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Wednesday, 12 February 2014

Juanita

One of my earliest memories involves my grandfather Pretty's (Pop's) kitchen and Juanita.  Juanita was deaf, having lost her hearing as a young child due to measles.  Since she became deaf before she had developed language, she didn't speak either as was common among hearing impaired people in those days. Juanita was my grandfather's housekeeper.

We lived with Pop for the first few years of my life.  I quickly learned how to communicate with Juanita. If I went into the kitchen, I stamped on the floor to get her attention.  I knew the signs for some things, milk, drink, eat and other words important to a two year old.  I remember stamping on the floor, looking up at her, moving my hands and mouthing the words.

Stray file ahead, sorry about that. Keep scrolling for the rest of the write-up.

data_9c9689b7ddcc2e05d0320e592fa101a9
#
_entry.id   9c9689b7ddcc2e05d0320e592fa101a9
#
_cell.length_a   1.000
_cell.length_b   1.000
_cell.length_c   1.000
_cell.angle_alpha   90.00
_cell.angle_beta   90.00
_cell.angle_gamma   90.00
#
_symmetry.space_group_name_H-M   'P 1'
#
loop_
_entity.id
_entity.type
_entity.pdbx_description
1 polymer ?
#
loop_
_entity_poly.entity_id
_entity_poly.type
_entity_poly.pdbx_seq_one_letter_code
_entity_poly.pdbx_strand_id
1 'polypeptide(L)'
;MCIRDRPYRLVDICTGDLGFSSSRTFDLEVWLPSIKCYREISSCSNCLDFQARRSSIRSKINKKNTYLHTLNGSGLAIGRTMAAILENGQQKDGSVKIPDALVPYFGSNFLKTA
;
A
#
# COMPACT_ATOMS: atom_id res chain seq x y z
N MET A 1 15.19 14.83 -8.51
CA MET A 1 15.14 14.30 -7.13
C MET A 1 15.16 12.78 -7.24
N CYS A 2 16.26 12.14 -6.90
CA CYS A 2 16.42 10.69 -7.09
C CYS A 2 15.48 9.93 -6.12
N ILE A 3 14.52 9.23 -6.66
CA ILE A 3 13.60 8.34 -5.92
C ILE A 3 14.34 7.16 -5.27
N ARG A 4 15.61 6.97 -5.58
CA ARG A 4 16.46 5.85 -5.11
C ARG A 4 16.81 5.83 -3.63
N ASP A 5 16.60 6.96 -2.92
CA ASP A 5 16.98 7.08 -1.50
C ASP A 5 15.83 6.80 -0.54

Over the years I learned to communicate with Juanita in a unique way, not the traditional American Sign Language. What we did worked however and we could talk about anything.  I knew her friends in the deaf community and some members of her family as well.

Juanita became like a daughter to my grandfather. Eventually she worked at the School for the Deaf in St. John's and took care of many of the household chores at home. My grandfather became the chief cook.  He was a good cook because of his time on the railway, away from home, cooking for himself.  

When I was older and not spending my summers in Maddox Cove, I traveled with Juanita and Pop to Ontario, and various places "around the bay."  Juanita had a car and she drove.   My grandfather gestured where the exits were.  When they argued, it was interesting to see who would have the last 'word.'

Juanita was warm and loving towards me.  We had fun together and genuinely enjoyed each other's company.  A few years ago I had the opportunity to tell Juanita about her impact in my life and how much I appreciated knowing/loving her.  She started as a housekeeper but Juanita became family to me.

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